Boyd had a long association with the University of Southern California's men's basketball, first as a player and then as its head coach. The 3-year letterman (1950–52) was USC's most valuable player as a senior in 1952. Boyd then began his coaching career, first for five years in the high school ranks (at El Segundo, California and Alhambra, California), then for six years at the junior college level at Santa Ana College (his 1959 team finished second at the state tournament) and then collegiately, first at Seattle University, where Boyd went 41-13 in 2 seasons (1964–65).
After a year out of coaching while working for Converse athletic shoes, Boyd embarked on a 13-year career (1967–79) as head coach of the USC basketball team. Boyd's teams went 216-131 overall and played in the post-season four times (the 1979 NCAA playoffs, 1973 NIT and 1974 and 1975 Commissioner's Conference tourney). Boyd's 1971 team, which went 24-2 and was ranked fifth in the nation (USC was ranked first at midseason), is regarded among USC's best (Boyd also won 24 games in 1974). Boyd's wins over UCLA in 1969 and 1970 were the UCLA's first losses in Pauley Pavilion, built in 1966. Boyd was twice named the conference Coach of the Year. Boyd sent ten players into the NBA, including Paul Westphal and Gus Williams.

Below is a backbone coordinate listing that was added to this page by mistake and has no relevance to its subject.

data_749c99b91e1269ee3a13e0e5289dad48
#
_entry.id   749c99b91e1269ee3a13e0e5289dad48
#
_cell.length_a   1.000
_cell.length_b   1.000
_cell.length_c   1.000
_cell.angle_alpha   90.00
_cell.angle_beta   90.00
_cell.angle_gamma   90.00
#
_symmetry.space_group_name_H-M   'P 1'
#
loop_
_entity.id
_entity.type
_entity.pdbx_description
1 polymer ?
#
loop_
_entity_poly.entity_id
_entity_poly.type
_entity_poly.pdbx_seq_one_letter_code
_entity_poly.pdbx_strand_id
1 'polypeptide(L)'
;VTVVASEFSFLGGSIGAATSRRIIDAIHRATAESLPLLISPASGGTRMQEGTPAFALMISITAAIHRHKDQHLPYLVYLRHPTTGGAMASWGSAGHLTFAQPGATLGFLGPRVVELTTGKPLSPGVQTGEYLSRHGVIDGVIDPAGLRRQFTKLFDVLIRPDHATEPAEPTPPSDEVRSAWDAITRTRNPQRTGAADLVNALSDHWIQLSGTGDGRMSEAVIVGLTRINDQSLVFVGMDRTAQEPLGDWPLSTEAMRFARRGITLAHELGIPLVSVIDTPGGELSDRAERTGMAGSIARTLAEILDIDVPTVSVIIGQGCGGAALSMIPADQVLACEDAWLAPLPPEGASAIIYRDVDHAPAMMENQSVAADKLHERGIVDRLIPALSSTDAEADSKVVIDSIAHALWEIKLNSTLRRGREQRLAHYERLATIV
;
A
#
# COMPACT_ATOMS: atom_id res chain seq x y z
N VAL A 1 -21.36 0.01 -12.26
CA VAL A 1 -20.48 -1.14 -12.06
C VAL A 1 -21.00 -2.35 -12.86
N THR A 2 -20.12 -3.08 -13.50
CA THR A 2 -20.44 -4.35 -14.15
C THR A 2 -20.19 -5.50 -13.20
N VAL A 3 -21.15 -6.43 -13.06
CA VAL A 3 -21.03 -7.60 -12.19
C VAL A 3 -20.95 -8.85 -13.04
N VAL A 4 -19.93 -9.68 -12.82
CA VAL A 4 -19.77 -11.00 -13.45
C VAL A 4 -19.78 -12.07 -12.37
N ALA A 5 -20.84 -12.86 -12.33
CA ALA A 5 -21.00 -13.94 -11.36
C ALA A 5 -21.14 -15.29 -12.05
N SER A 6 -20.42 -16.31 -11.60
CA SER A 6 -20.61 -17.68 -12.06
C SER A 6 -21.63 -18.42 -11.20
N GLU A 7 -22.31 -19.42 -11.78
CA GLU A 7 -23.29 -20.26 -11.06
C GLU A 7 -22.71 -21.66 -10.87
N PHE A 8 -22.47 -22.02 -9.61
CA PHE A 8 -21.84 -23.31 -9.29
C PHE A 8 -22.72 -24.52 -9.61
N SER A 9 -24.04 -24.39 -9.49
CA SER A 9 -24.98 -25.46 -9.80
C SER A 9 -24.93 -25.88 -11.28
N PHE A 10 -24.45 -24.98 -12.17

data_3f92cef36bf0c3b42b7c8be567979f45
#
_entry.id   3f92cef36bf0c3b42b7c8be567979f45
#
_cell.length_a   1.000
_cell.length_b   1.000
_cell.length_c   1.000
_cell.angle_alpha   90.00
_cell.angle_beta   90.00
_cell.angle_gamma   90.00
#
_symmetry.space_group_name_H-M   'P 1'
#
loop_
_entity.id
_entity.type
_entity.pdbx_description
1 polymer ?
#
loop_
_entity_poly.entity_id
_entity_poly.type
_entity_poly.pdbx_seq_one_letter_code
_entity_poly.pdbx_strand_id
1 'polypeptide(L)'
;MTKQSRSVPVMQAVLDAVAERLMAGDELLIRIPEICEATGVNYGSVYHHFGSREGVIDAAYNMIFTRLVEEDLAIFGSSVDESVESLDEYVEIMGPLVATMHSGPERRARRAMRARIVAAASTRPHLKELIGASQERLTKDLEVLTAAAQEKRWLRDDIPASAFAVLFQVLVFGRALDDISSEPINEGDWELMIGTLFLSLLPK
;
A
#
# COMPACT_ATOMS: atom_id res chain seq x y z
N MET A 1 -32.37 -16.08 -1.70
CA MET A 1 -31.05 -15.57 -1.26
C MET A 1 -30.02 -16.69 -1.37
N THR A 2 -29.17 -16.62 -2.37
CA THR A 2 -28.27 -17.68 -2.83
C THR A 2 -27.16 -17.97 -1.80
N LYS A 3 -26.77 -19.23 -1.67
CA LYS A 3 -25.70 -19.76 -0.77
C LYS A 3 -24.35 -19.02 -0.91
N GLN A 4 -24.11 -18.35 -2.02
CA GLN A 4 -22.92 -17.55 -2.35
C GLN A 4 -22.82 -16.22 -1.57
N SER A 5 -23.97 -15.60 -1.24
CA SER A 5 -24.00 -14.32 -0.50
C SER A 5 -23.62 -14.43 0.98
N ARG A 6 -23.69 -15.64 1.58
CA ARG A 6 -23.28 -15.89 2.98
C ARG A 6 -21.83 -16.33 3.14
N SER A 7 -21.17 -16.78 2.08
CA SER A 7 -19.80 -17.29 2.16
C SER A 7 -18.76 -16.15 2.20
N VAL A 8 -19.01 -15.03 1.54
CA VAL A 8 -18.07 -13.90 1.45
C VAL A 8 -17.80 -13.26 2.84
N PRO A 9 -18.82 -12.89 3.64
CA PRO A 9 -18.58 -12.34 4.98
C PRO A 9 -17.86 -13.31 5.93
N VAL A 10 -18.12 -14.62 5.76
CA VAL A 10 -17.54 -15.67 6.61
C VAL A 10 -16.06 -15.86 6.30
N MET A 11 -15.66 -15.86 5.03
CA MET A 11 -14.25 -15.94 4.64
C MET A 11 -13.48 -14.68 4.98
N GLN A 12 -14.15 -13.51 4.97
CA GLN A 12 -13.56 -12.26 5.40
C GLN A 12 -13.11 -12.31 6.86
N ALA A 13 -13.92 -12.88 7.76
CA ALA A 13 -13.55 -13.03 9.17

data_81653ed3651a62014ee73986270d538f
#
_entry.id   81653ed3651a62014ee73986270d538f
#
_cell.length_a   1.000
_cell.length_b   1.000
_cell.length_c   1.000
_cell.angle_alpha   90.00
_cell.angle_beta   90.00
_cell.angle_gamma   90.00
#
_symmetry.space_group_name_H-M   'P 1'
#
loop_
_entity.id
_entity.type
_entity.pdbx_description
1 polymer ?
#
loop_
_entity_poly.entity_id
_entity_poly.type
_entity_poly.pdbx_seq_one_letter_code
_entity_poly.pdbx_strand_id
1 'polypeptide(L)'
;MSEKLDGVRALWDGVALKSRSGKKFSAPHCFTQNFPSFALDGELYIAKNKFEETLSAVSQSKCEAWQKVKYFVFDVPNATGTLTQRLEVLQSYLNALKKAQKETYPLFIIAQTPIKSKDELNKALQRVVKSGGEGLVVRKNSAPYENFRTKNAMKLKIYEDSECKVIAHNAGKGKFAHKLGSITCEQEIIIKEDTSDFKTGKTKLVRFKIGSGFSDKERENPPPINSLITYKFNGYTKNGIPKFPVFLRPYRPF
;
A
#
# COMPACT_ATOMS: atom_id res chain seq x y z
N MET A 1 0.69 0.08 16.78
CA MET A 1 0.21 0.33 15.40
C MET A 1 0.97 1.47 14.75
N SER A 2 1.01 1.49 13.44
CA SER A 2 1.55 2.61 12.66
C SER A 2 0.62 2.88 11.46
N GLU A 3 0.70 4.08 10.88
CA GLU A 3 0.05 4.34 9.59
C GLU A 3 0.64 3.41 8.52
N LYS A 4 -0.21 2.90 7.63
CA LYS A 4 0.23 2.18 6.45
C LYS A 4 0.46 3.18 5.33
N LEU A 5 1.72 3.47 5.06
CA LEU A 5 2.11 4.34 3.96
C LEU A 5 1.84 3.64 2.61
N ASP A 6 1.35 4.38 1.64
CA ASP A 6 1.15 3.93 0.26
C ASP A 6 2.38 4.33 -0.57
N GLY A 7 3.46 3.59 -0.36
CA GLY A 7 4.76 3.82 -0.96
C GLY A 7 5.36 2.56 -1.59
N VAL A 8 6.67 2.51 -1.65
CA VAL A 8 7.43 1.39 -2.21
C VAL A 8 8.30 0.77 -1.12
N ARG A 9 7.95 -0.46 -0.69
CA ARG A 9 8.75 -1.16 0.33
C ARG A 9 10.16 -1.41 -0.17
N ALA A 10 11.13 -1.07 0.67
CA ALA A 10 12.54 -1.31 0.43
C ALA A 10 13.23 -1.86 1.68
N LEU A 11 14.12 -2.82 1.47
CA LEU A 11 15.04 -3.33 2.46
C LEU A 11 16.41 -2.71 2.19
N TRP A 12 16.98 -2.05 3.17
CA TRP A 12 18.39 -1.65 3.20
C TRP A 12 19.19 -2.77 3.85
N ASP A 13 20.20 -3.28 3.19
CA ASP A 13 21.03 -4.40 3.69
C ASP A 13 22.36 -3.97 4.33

"Boyd labored quietly and effectively for the Trojans — much more effectively than most people realize," wrote Steve Bisheff. "The truth is, Boyd was the best USC basketball coach of the modern era, if not any era... The only thing wrong was his timing. He just happened to coach in the same town, at the same time, as a college basketball icon.